Chicago Mayor Pressured to Dismiss Aide
Pressure built on Chicago Acting Mayor Eugene Sawyer on Wednesday to dismiss a top aide whose statements attacking Jews, Christians, Italians and some prominent blacks stirred a controversy that has paralyzed city government this week.
The aide, Steve Cokely, serves as the mayor’s $35,000-a-year link to community groups. He made his controversial statements last year and earlier in a series of tape-recorded lectures to followers of Nation of Islam leader Louis Farrakhan.
Some political leaders believe the furor is being prolonged by Sawyer’s indecisiveness in the matter while religious leaders warned that the episode is causing new strains on black-Jewish relations.
Veteran City Councilman Edward Burke, who helped Sawyer become mayor in the turmoil that followed the death of Harold Washington last November, said this controversy is symbolic of the mayor’s “lack of commitment or courage.”
Reluctance to act decisively has often been cited as a hallmark of Sawyer’s almost six months in office and could be a liability when he stands for election early next year.
“There is a perception now that government is just drifting along,” Burke said. “He should have gotten rid of (Cokely) four days ago.”
Sawyer faces questions about the controversy at almost every stop. Late Wednesday, the mayor apparently canceled, abruptly, an appearance before the Community Renewal Society, a group dedicated to promoting racial harmony in Chicago. The society had been part of the chorus of critics demanding Cokely’s dismissal.
“There is a potential for scars,” said Michael C. Kotzin, director of the Anti-Defamation League’s Chicago office, of the controversy. “It . . . is not positive and bodes ill for the relationship between blacks and Jews.’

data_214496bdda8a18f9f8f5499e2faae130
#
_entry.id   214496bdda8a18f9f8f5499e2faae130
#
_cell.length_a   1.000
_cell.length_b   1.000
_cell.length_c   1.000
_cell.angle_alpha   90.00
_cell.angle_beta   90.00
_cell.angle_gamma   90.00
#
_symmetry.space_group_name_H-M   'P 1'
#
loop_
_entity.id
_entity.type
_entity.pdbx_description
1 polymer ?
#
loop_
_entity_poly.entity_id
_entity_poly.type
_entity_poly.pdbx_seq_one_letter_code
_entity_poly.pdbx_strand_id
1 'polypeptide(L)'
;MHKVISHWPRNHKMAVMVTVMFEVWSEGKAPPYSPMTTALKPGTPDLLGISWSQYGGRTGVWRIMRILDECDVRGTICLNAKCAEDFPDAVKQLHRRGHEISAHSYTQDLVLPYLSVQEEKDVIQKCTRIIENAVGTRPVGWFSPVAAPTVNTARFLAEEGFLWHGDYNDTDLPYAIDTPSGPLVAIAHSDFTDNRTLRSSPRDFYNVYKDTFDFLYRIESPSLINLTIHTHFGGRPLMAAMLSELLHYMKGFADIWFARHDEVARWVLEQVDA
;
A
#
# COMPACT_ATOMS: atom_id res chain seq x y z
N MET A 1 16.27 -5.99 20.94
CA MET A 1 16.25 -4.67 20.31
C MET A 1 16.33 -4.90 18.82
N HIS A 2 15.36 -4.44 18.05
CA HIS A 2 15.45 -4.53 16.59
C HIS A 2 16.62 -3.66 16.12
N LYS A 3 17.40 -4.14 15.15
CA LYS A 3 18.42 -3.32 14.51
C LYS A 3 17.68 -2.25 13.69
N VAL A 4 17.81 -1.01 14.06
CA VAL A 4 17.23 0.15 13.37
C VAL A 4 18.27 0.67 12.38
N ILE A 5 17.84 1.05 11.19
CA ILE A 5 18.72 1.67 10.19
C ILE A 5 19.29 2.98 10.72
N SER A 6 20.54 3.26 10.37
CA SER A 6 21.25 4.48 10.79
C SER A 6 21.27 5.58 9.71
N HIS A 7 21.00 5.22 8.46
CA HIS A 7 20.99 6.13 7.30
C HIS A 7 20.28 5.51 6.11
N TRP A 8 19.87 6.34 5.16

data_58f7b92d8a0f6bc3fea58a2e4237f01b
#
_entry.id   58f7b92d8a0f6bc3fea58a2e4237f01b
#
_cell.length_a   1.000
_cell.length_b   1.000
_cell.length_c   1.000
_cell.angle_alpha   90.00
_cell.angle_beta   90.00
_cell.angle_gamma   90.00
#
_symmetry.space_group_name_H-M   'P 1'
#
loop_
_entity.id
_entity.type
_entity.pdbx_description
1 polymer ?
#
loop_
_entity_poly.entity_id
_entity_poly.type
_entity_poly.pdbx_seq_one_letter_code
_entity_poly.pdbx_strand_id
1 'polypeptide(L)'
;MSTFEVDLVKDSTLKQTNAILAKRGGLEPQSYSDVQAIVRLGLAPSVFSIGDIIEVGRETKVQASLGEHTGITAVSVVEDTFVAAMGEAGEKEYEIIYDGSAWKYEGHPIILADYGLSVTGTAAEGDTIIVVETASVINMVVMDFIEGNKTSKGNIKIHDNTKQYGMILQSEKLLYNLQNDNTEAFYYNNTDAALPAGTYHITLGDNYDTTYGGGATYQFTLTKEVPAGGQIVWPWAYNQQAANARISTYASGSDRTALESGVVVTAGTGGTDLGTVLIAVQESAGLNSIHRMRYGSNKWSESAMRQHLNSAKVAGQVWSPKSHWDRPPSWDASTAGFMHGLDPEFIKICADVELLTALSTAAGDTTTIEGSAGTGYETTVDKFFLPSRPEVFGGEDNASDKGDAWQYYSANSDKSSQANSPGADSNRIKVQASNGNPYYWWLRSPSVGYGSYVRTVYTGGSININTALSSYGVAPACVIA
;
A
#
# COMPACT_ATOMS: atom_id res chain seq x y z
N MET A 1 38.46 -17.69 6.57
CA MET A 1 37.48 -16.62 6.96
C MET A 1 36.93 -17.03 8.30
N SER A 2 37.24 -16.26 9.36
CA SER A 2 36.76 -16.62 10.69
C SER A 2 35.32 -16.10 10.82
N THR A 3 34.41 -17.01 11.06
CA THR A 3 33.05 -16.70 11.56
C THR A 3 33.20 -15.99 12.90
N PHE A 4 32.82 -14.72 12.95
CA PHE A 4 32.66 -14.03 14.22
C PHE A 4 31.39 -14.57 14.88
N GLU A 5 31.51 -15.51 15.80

Seen as Threat
“The issue . . . threatens the religious, racial and cultural harmony of Chicago,” said Stanley Davis, director of the Chicago Conference of Christians and Jews, after a closed-door meeting between the mayor and leaders of five major religions.
Meanwhile, a group of white City Council members are preparing an amendment to the city budget that will eliminate Cokely’s job.
The furor over Cokely’s remarks erupted last weekend when the Chicago Tribune published a lengthy account of his lectures.
In those lectures, he claimed Jews were engaged in an international conspiracy to take over the world, that Jewish doctors were injecting blacks with the AIDS virus under the guise of giving inoculations to prevent diseases and that the crucifix was “a symbol of white supremacy.” Cokely also criticized both the Rev. Jesse Jackson and the late Mayor Washington for having Jewish advisers.
Cokely, who was fired from his last job as a City Council aide when he led a movement to cancel the annual Columbus Day celebration because it was a racist holiday, also claimed that Christopher Columbus was a “Hispanic Jew.”
On Tuesday, a group of 45 Italian-American groups joined the protest, demanding that the mayor fire Cokely.